Need-Based Financial Aid is Largely an Every-University-For-Itself Affair
MILWAUKEE — Sh’Tejah Ward needed to come up with $8,651 to pay the rest of her fall semester bill for the University of Wisconsin-Milwaukee. If she didn’t, she wouldn’t be able to return in the spring. Looking for answers, she stopped by the school’s financial aid office one October afternoon and succinctly summed up her situation to an adviser: “I’m lost.”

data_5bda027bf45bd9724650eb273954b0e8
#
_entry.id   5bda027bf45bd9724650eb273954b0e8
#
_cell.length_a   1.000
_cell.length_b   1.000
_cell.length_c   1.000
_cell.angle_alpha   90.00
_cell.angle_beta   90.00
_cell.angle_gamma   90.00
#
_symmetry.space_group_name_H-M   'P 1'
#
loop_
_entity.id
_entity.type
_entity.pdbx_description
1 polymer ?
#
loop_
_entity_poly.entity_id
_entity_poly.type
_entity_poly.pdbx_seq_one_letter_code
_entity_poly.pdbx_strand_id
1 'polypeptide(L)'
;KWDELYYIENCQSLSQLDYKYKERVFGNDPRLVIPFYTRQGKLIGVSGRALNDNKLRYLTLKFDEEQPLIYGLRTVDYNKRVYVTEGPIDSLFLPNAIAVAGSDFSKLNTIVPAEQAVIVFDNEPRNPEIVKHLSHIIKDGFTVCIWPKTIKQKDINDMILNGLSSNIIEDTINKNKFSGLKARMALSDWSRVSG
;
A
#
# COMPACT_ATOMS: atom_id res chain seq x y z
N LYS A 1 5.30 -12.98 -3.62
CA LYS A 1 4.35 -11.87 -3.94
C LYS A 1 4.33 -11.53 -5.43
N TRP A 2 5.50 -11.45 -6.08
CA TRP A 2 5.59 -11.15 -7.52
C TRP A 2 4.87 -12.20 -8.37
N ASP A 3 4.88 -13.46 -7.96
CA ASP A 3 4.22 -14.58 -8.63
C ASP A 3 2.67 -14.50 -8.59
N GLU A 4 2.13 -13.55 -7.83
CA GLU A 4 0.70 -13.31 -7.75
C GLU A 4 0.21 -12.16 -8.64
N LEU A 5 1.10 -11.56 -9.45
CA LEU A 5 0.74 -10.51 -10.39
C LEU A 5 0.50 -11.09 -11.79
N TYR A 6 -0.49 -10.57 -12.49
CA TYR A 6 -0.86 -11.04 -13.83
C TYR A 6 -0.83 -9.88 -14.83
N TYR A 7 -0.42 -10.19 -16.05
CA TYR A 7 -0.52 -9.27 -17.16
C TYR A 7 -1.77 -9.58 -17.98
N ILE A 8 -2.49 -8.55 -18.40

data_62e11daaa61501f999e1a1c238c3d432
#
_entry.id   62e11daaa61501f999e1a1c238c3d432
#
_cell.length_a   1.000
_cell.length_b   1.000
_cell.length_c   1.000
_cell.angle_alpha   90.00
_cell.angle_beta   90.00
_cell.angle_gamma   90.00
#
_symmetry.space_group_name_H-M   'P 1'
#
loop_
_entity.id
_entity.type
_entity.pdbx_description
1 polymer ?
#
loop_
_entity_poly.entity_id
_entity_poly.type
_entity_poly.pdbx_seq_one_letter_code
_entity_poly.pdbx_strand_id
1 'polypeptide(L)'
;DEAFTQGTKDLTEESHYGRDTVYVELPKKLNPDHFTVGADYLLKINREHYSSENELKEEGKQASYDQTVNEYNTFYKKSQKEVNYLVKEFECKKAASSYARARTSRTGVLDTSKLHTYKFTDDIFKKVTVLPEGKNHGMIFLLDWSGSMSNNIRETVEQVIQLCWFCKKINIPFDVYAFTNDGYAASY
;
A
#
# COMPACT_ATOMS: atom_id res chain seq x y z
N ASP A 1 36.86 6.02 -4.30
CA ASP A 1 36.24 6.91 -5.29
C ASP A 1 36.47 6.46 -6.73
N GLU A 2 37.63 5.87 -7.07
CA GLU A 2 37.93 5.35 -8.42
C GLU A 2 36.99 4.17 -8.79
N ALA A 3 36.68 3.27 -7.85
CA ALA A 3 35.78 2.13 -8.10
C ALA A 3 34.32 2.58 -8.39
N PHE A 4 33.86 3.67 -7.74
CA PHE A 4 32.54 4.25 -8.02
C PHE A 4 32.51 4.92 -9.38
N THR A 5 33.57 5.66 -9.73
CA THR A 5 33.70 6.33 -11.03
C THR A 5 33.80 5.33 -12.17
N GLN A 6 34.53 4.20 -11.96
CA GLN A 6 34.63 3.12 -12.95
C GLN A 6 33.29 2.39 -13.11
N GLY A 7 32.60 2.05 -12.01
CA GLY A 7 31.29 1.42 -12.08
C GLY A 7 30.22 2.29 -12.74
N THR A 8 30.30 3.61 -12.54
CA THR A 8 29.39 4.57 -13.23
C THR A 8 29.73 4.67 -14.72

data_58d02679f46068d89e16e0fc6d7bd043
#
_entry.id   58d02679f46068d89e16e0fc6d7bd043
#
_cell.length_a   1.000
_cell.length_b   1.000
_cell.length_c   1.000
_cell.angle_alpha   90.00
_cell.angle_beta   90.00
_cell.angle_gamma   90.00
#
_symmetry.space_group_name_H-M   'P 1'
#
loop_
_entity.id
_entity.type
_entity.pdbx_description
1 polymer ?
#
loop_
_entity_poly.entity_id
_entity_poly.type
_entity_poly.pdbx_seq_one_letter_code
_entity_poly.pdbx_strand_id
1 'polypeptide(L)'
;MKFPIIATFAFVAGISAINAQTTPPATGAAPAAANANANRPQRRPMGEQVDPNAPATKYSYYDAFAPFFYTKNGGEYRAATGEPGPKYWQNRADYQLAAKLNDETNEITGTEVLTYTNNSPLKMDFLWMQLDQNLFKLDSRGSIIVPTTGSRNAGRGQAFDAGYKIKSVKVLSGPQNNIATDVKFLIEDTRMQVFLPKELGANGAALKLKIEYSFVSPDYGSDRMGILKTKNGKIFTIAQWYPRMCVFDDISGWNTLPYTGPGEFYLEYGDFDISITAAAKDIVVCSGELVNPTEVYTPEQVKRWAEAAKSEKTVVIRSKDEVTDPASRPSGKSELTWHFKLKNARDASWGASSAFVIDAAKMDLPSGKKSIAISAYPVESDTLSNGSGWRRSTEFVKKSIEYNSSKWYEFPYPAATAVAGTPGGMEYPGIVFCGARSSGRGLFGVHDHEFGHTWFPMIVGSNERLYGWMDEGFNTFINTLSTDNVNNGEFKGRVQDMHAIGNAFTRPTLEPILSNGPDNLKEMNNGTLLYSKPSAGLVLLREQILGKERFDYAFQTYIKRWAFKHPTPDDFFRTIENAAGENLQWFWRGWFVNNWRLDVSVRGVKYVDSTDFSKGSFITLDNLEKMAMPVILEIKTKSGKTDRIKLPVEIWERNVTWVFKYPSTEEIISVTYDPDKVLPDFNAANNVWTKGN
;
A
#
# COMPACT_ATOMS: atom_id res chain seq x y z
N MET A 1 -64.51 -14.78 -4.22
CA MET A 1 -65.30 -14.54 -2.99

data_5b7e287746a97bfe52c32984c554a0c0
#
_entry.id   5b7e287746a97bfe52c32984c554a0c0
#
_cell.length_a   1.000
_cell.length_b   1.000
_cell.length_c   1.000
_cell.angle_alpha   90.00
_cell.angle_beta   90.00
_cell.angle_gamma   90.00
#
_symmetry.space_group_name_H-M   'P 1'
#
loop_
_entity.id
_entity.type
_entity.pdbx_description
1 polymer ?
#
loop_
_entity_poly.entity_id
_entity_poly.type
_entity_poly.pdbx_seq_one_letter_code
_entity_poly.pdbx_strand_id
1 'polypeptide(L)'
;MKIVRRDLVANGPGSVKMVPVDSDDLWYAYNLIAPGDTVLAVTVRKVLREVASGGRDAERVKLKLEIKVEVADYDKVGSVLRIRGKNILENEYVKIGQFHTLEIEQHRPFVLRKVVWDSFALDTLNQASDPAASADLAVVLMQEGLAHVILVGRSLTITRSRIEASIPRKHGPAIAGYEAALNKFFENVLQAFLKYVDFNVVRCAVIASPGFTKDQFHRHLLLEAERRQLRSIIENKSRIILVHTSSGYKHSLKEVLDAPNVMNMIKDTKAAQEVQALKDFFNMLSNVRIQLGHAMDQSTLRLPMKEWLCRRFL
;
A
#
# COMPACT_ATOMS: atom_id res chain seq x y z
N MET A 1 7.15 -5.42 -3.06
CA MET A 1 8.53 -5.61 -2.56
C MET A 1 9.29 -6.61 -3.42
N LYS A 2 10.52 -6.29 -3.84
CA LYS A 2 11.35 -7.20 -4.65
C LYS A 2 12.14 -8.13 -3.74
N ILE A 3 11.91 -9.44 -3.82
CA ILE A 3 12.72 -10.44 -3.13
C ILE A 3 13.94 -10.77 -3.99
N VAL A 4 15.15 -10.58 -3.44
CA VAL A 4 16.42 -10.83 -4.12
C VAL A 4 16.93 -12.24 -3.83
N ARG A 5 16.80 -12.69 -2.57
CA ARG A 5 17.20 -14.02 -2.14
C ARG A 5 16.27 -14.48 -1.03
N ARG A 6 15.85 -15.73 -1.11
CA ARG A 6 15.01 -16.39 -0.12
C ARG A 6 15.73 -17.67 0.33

Ward barely spoke for the rest of the meeting. She nodded along and grew increasingly overwhelmed as the adviser walked her through her options.
There were few. Ward had already received all the federal grant money she could get. The roughly $1.4 million in need-based financial aid that the school distributes among its nearly 25,000 undergraduates was long gone. So too was nearly all of the roughly $5.4 million in scholarships, most of which had at least some academic requirements attached. Still, Ward watched attentively as she was shown how to use the school’s scholarship portal and how to find information on private loan providers once she maxed out her federal ones.